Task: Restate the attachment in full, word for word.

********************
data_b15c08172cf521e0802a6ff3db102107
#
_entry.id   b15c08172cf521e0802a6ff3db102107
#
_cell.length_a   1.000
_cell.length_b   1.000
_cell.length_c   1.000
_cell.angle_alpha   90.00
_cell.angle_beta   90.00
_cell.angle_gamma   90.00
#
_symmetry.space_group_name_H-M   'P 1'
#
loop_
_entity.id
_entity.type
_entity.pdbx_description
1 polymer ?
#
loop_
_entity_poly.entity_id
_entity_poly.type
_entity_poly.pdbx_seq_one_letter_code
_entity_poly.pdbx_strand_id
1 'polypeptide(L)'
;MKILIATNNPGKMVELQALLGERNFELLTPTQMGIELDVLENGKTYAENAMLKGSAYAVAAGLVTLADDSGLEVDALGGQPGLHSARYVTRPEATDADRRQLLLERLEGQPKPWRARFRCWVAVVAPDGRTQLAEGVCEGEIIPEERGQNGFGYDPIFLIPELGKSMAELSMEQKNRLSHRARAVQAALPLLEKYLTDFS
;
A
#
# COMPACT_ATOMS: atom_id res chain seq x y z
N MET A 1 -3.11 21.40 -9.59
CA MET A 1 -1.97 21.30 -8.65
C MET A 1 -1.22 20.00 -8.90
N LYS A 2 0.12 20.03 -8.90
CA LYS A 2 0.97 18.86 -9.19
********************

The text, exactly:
data_b15c08172cf521e0802a6ff3db102107
#
_entry.id   b15c08172cf521e0802a6ff3db102107
#
_cell.length_a   1.000
_cell.length_b   1.000
_cell.length_c   1.000
_cell.angle_alpha   90.00
_cell.angle_beta   90.00
_cell.angle_gamma   90.00
#
_symmetry.space_group_name_H-M   'P 1'
#
loop_
_entity.id
_entity.type
_entity.pdbx_description
1 polymer ?
#
loop_
_entity_poly.entity_id
_entity_poly.type
_entity_poly.pdbx_seq_one_letter_code
_entity_poly.pdbx_strand_id
1 'polypeptide(L)'
;MKILIATNNPGKMVELQALLGERNFELLTPTQMGIELDVLENGKTYAENAMLKGSAYAVAAGLVTLADDSGLEVDALGGQPGLHSARYVTRPEATDADRRQLLLERLEGQPKPWRARFRCWVAVVAPDGRTQLAEGVCEGEIIPEERGQNGFGYDPIFLIPELGKSMAELSMEQKNRLSHRARAVQAALPLLEKYLTDFS
;
A
#
# COMPACT_ATOMS: atom_id res chain seq x y z
N MET A 1 -3.11 21.40 -9.59
CA MET A 1 -1.97 21.30 -8.65
C MET A 1 -1.22 20.00 -8.90
N LYS A 2 0.12 20.03 -8.90
CA LYS A 2 0.97 18.86 -9.19